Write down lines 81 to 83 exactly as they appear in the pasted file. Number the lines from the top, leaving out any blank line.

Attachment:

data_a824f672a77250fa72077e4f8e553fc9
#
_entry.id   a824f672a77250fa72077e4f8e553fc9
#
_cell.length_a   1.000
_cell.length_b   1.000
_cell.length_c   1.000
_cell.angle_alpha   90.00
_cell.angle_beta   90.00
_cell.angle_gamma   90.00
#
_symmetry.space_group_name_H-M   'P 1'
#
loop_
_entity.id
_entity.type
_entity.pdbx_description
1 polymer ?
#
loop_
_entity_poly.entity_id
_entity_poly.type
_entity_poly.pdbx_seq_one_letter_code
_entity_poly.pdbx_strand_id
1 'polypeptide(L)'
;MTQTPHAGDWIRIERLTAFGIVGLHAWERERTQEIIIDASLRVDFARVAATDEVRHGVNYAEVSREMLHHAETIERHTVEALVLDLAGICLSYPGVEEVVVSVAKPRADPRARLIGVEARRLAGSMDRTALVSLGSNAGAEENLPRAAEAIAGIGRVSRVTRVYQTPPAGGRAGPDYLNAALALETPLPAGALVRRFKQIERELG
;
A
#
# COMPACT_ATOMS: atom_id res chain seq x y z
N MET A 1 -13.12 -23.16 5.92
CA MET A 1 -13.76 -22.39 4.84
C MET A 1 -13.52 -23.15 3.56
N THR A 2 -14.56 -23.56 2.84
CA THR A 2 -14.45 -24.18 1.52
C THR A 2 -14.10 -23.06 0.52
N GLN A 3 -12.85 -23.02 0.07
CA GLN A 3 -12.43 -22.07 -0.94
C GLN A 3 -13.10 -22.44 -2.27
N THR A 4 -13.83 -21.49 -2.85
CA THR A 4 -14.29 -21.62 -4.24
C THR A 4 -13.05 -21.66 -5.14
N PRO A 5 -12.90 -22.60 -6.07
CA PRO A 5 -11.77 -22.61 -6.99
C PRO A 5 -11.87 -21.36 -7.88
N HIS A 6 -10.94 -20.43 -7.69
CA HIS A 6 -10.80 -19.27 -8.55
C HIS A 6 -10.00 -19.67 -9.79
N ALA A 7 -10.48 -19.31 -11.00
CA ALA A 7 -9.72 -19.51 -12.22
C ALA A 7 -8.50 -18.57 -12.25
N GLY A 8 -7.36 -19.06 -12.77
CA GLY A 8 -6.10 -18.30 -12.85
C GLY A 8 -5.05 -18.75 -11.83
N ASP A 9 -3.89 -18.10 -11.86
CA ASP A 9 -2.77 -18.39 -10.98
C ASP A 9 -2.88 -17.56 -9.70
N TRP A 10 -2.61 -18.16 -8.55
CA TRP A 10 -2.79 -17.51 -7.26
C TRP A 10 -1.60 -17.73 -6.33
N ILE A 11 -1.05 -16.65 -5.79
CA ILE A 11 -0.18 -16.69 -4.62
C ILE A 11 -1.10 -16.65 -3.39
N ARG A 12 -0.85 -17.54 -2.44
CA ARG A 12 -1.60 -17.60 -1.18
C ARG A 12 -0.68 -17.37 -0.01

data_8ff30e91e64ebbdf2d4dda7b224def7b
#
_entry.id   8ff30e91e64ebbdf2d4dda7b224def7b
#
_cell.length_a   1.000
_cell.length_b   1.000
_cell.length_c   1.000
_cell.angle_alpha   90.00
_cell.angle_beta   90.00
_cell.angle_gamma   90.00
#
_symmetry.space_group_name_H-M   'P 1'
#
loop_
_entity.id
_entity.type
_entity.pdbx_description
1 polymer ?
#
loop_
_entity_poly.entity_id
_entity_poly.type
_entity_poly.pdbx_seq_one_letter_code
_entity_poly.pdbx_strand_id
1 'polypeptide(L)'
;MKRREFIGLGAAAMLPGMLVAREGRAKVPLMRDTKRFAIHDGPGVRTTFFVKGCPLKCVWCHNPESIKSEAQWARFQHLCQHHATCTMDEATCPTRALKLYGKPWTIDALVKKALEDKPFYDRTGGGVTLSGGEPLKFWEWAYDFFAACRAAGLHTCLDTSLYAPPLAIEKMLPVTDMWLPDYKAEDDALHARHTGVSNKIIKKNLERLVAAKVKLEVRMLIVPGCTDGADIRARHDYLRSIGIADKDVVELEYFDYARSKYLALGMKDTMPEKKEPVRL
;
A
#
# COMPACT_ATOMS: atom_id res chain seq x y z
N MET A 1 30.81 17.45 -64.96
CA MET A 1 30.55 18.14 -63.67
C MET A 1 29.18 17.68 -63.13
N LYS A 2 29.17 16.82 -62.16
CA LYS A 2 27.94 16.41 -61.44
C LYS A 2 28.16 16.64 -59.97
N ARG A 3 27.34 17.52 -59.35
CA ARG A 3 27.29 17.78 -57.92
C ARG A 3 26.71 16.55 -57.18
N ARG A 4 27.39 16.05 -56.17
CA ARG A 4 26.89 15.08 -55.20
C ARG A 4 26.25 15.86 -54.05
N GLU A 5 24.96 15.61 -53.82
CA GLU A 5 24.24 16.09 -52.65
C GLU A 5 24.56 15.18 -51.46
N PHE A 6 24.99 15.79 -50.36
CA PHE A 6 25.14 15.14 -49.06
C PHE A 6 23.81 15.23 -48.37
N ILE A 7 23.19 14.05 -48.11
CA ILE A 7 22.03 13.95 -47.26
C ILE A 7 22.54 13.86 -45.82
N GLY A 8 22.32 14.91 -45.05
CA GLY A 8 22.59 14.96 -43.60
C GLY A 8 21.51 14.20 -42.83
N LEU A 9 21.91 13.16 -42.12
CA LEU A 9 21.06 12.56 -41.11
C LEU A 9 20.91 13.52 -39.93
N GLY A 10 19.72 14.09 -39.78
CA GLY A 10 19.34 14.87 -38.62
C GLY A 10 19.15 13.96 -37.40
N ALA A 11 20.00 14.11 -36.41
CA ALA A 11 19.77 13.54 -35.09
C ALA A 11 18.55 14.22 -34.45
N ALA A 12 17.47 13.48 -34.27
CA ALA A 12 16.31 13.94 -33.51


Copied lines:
_entity.id
_entity.type
_entity.pdbx_description